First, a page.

Professor Madeline Carr from the University College London believes it is concerning that people are unaware their conversations are being tapped by Google's employees.
Sputnik: Google is defending its practice of letting human employees listen to audio recordings of conversations between users and its Google Assistant software. How significant is this and just how worrying is this revelation?
Madeline Carr: I think this is the worrying revelation because the problem here is not that they're using snippets of language to improve their service and their processing, but that people are not aware of that when they have the device on in their house.
Sputnik: Do millennials even care about privacy anymore when we live in an age of 24/7 social media?
Madeline Carr: I think what's critical is that people have a good understanding of how their data or their voice recordings or their images are being used by these organisations. It's fine to opt into to using a device like that and to benefit from all the convenience but there's a critical point here where people become uncomfortable with what's happening and then the great benefits that we stand to obtain our lost because people don't appreciate that.
Sputnik: By analysing the data it can protect us from things like cybercrime, traditional crime and terrorism? Governments, for example, have been doing this for a long time, especially since the beginning of the millennium. If we look at things like the NCA in the US and GCHQ in Britain, data is centrally analysed, and the argument for this is to strengthen national security to tackle things like cybercrime, traditional crime and terrorism. So is an argument for similar methods done by Google, by analysing and recording people's information?
Madeline Carr: I think there's quite a difference between law enforcement practices that are undertaking to fight crime more to survey criminals and a device that is in your home that is operating under conditions that you don't understand. There's a big difference there and Google is not making that clear. They're not making clear that a human being is potentially listening to your conversations and transcribing them. If they need to do that to improve language processing, understandable, but people have to be aware that they're doing that when they have that device in their house.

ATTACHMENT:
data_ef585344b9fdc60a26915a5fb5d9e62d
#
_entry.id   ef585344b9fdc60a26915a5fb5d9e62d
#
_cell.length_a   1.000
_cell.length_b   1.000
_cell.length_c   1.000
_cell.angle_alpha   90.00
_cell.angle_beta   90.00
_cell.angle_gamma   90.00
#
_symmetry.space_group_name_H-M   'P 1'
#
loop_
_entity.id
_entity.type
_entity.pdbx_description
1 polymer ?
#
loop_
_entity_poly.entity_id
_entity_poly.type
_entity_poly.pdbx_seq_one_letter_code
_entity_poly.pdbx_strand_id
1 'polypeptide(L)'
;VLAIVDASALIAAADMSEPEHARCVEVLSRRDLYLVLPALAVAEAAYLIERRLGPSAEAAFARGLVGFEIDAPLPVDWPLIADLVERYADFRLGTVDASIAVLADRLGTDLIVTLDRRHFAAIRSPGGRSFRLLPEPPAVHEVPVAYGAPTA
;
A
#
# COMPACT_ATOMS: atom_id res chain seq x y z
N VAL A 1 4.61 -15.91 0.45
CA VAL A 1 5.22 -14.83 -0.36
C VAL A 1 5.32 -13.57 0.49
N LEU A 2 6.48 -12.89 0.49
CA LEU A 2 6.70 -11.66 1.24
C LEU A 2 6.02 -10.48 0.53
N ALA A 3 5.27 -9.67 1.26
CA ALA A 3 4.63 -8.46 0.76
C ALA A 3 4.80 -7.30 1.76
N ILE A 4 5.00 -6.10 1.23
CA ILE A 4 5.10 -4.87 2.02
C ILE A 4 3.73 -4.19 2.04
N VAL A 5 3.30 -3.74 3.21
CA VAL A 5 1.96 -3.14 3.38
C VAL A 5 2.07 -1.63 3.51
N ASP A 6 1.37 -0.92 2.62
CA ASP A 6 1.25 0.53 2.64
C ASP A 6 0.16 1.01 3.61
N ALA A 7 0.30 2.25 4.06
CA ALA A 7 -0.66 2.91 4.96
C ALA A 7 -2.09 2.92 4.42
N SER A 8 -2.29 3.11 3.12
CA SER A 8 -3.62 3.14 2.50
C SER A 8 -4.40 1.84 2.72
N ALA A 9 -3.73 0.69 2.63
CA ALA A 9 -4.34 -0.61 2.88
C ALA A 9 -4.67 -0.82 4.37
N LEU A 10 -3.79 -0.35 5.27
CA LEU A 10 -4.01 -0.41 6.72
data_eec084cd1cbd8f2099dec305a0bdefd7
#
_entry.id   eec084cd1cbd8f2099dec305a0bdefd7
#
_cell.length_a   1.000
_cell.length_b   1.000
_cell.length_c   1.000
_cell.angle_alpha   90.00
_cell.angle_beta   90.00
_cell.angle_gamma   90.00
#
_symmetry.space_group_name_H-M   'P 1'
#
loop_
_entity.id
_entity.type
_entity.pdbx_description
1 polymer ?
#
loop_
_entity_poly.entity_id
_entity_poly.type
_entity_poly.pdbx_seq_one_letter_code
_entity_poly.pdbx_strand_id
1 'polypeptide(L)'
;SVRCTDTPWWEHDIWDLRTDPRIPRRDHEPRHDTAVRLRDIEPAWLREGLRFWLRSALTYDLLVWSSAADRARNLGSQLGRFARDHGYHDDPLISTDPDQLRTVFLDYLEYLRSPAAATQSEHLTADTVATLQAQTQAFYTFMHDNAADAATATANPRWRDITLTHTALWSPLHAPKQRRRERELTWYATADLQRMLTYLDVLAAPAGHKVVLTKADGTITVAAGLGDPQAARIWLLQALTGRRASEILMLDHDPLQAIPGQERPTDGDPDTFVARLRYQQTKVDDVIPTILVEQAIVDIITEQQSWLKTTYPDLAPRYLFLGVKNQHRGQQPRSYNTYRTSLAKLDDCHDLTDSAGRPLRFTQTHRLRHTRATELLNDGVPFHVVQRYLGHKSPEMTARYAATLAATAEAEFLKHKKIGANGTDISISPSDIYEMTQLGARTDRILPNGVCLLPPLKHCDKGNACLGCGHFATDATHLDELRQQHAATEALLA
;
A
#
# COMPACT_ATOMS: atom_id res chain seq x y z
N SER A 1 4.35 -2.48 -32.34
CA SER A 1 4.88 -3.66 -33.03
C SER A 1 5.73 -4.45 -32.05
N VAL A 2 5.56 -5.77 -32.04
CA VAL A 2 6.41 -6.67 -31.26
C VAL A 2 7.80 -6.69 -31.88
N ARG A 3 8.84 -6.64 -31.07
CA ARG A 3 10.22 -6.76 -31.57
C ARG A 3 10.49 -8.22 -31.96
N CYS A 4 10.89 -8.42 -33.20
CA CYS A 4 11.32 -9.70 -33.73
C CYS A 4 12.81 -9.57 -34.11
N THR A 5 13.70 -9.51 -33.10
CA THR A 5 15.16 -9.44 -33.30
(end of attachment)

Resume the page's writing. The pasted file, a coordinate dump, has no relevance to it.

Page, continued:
Sputnik: How can individuals who are perhaps worried about how their data and how their recordings being used essentially protect themselves from these practices used by Google and other large tech companies?
Madeline Carr: I'm not sure that it really needs to come down to the individual, to be honest. We live in a world of mobile phones and connected devices and increasingly integrated systems and if you look at what the kind of position of the UK with the secure by design principles that are being developed here, that burden shouldn't really rest with individuals because it's just asking too much of people. So really, that burden needs to rest with the manufacturers in the service providers to ensure that people have a clear understanding of what they're giving away; they have a clear understanding of where their data is going and how it's being used and certainly, in this case, people should be aware that some of their conversations are being transcribed and recorded and listened to by human being elsewhere in the world. The thing is like I said if they told us when we bought the product 'We need to record and save and transcribe some of your conversations to improve language processing, are you happy with that?' That's one thing that people can opt in or out, but to find out retrospectively that that's been happening is not acceptable. I think the point of this story is, the issue, when you read their blog post they're saying well someone has violated our policies by releasing those recordings that's not the problem. The problem is it's a bit like the Edward Snowden situation. It's not a problem that he released it, it's a problem that it was happening and that's the critical point to focus on.
Views and opinions, expressed in the article are those of Madeline Carr and do not necessarily reflect those of Sputnik.